Srinagar: “Nothing is impossible if you put your mind and heart into it. In cycling terms, I ‘emptied the tank’ to achieve my dream,” said Adil Teli, a young Kashmiri youth, who recently completed a fatiguing ride from Kashmir to Kanyakumari (K2K).
Aiming to break a Guinness World Record (GWR) of the fastest K2K journey, 23-year-old Teli from Budgam pedalled the nearly 3,600 km journey in just eight days, 1 hour and 37 minutes.
While on his way back home after completing the grueling task, the young professional cyclist spoke to indianexpress.com about his journey, the relentless pursuit and all the love he has received.
Starting the journey on March 22 from Kashmir’s iconic Ghanta Ghar at Lal Chowk in Srinagar around 7: 30 am, he reached his destination on March 30 around 9 am. His ride was flagged off by Divisional Commissioner Kashmir, Pandurang K Pole. The goal was clear but not easy — breaking one of the most difficult Guinness World Records.
“Ever since I started cycling professionally, I want to achieve this world record. And it took me some time to get there but I’m so glad I could do it,” he ecstatically said over the telephone. Previously in 2019, the man had successfully pedalled from Srinagar to Leh, completing the high-altitude journey of 440km in just 26 hours, 30 minutes.
The current world record is held by 17-year-old Om Mahajan from Nashik, who took eight days, 7 hours and 38 minutes. Although, owing to the time taken Teli has breached the mark with a great margin, the international body is yet to officially acknowledge his feat. “We are in the process of submitting all the evidence to the association and we’ll get the official confirmation soon,” Teli said.
For the mammoth task, Teli said he pedalled for nearly 20 hours everyday to break the previous record by a wide margin. “I had studied Om’s route well and how he rested. I quickly realised I needed to reduce break time in order to beat it. So, I usually took power naps in between my physio sessions,” he said.
When asked about the most challenging part, Teli said it was the high temperature and humid conditions that got to him the most. “Coming from the mountains, I’m not used to hot weather…here I was riding in almost 40 degree Celsius,” he said.
So, to beat the odds — Teli pedalled mostly throughout the evening, at night and early hours. During the course of his journey, he rested mostly during hot afternoons, while traversing the NH 44, the major north–south National Highway in India, the longest in the country.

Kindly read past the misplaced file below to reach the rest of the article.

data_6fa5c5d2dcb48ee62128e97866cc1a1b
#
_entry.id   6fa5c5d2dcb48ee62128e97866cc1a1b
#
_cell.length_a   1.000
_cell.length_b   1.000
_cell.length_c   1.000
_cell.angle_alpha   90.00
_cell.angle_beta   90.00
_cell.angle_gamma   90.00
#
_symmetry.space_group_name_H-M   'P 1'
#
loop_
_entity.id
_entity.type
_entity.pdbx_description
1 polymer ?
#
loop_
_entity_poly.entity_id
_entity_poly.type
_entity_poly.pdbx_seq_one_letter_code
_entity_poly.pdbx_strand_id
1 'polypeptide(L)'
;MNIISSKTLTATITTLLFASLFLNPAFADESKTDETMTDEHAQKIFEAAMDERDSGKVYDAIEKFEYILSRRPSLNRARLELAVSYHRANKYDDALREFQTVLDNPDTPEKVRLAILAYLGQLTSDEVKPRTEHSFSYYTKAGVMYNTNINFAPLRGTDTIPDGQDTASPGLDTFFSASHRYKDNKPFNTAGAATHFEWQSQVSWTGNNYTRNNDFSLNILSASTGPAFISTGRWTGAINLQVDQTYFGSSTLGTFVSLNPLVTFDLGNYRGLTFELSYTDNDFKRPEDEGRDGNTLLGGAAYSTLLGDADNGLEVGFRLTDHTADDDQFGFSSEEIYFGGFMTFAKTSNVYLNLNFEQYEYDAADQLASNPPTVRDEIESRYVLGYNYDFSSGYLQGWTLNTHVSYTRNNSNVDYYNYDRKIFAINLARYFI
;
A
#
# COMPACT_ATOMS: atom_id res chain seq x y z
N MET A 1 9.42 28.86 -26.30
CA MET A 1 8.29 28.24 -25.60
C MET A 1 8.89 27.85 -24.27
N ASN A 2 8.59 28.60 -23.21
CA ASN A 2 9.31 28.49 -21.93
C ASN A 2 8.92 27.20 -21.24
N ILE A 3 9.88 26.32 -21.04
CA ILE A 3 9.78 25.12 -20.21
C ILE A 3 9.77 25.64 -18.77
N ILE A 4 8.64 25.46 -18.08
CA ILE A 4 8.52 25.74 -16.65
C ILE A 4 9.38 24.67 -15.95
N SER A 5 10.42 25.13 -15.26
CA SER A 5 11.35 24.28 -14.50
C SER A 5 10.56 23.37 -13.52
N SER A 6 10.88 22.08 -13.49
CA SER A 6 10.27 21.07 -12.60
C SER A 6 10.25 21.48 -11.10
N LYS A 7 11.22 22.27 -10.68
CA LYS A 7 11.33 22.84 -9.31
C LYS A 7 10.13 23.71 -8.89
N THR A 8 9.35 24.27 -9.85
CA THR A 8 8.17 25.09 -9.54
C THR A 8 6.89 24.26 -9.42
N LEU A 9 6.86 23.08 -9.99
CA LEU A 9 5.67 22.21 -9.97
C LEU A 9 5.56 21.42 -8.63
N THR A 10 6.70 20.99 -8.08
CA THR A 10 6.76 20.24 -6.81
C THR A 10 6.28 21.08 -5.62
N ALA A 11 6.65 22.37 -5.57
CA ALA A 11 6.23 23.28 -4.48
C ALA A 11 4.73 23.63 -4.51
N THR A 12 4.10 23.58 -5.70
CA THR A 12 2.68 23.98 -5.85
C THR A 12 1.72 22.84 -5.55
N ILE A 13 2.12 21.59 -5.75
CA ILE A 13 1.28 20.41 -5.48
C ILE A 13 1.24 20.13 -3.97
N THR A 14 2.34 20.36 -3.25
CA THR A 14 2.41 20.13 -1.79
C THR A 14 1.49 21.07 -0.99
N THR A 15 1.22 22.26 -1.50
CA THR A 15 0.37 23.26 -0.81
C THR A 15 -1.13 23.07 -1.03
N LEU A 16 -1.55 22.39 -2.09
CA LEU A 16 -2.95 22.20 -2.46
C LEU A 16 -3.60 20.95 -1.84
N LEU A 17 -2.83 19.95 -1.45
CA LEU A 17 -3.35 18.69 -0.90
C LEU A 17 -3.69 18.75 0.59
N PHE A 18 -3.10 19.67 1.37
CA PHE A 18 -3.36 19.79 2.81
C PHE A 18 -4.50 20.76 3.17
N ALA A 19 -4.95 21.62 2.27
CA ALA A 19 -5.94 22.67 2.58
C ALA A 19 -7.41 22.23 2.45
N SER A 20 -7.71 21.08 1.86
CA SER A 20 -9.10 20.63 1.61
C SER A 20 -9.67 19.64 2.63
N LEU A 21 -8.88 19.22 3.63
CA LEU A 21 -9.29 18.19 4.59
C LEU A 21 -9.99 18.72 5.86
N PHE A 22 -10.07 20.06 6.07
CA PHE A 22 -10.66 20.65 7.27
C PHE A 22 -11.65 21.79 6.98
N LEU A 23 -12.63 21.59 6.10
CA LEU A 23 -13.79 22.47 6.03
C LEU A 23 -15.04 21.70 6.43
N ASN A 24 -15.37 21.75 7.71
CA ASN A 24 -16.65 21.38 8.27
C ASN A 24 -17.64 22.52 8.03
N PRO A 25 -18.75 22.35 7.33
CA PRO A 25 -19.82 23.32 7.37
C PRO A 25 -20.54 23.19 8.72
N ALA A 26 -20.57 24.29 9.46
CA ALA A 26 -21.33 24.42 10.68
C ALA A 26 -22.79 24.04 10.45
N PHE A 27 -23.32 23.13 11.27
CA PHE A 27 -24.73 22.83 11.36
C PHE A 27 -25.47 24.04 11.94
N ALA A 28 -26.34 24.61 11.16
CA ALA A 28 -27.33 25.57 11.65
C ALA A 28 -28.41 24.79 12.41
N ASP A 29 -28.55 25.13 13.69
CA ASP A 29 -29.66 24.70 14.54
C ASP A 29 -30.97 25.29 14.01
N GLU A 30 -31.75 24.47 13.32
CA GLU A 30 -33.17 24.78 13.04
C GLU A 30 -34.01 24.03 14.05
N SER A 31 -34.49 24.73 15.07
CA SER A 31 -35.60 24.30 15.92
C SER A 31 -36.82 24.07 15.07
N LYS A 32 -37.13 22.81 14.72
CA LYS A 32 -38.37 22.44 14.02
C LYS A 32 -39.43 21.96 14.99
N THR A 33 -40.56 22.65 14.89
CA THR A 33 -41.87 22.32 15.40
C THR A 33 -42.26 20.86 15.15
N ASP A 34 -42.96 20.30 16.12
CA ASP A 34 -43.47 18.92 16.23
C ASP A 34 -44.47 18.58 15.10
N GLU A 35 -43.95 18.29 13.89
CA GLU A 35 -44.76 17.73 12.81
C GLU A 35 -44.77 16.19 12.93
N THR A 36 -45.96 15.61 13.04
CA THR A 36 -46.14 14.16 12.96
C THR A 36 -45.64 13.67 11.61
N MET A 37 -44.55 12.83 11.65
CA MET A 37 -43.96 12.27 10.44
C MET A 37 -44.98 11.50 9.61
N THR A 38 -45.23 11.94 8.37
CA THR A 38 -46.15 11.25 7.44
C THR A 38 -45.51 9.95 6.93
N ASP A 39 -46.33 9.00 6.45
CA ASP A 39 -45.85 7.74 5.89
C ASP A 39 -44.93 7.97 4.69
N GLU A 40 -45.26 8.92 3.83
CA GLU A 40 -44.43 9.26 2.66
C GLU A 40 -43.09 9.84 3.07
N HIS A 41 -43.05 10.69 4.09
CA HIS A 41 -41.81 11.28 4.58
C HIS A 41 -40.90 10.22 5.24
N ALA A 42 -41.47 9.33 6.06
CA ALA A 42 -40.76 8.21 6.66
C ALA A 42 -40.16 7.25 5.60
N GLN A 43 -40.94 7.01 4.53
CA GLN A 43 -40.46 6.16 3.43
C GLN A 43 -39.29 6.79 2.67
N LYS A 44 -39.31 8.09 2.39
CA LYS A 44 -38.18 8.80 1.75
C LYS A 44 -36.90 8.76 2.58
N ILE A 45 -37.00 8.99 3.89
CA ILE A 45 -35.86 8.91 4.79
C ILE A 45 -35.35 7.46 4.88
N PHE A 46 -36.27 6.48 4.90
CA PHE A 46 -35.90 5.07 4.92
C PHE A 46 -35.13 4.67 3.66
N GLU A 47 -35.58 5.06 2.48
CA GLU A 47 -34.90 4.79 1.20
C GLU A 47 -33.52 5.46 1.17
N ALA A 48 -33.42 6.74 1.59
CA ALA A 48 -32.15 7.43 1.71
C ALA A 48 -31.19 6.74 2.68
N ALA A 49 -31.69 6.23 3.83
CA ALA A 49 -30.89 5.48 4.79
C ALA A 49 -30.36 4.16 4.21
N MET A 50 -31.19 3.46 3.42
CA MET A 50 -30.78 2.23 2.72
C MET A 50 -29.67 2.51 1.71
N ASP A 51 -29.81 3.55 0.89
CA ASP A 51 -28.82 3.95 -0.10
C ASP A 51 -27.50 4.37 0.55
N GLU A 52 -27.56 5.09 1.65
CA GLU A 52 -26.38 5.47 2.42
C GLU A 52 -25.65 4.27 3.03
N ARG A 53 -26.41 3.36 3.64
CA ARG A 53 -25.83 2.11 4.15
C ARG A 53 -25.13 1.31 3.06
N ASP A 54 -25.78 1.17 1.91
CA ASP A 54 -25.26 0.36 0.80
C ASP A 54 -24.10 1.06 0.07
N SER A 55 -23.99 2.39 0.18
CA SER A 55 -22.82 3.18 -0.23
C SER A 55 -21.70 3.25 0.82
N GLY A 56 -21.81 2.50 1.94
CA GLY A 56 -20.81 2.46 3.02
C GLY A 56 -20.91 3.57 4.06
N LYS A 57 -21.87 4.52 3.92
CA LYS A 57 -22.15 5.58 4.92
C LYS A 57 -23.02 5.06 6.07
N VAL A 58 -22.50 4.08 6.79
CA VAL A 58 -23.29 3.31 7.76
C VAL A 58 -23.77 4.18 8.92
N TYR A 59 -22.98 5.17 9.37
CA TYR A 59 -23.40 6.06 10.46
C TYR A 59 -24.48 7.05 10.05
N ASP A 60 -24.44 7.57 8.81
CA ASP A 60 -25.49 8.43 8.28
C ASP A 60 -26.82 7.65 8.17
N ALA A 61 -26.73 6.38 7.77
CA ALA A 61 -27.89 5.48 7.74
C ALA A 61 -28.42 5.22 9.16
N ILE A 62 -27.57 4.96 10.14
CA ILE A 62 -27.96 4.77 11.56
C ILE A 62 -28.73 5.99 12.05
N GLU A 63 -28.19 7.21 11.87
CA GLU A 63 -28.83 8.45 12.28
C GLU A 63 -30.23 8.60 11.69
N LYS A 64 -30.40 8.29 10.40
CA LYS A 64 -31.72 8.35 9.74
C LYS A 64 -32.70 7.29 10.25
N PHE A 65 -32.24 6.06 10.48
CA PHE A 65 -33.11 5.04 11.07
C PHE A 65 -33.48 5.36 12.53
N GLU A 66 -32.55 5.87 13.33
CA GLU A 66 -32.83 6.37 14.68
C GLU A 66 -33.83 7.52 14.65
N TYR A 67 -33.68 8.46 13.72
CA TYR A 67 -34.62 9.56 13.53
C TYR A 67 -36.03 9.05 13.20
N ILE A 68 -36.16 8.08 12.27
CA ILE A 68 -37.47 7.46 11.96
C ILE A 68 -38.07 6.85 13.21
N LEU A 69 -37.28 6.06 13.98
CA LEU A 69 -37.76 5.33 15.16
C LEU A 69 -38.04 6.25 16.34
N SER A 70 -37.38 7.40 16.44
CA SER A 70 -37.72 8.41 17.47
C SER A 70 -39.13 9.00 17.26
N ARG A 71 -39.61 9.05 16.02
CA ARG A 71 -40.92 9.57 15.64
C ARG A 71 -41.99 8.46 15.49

For his ride, he travelled throughout India, covering major cities like Delhi, Agra, Gwalior, Hyderabad, Madurai, among others before ending his journey in Cape Comorin, on India’s southern tip. He had with him a team of eight members, which included a physiotherapist, a nutritionist, a mechanic and camera crew.
He said the ride will be a lifetime experience and an extremely special one. “This journey will always remind me to keep pushing myself beyond expectations. I got to know my own capacity once I finished this wonderful, stressful and enjoyable ride. But every pedal was worth taking all the risks,” he said.
He admitted that there were times when he was on the verge of giving up. “During the ride I got demotivated because of unbearable pain. Every time I thought of quitting, I could see my parents’ faces and tears in their eyes…that kept me going,” he added.
Around December last year, he submitted his application to the GWR body and finally got a green signal in March to commence his journey. After training for five months in Punjab, where he would pedal for 250 km thrice a week to build his strength, he added that without the love and support of his family, crew and sponsor this would have been impossible.
Supported by Abraq Agro, a controlled-atmosphere storage facility company from Kashmir that sponsored the entire journey, Teli said he was immensely grateful to them. “I come from a middle class family, I could have not achieved this if I didn’t have the sponsorship. Thanks to their efforts, be it providing support staff or equipment, I could focus on my goal without worrying about the rest,” he said.
He said the journey was excruciating but totally worth it. “It was one hell of a ride but it was beautiful in its own way. I have a feeling that my own era has started and it will not stop until Allah stops it,” he said.
As a young athlete who has represented J&K in cycling competitions from 2014, he hopes his achievement inspires more people, especially the younger generation in the state. “Interest in cycling is developing in India a lot in recent years and hope more and more people take this up.”
“The response has been phenomenal over the past few days. Not just people of Kashmir but people across the country have been getting messages, and it feels really nice,” he added. (Agency)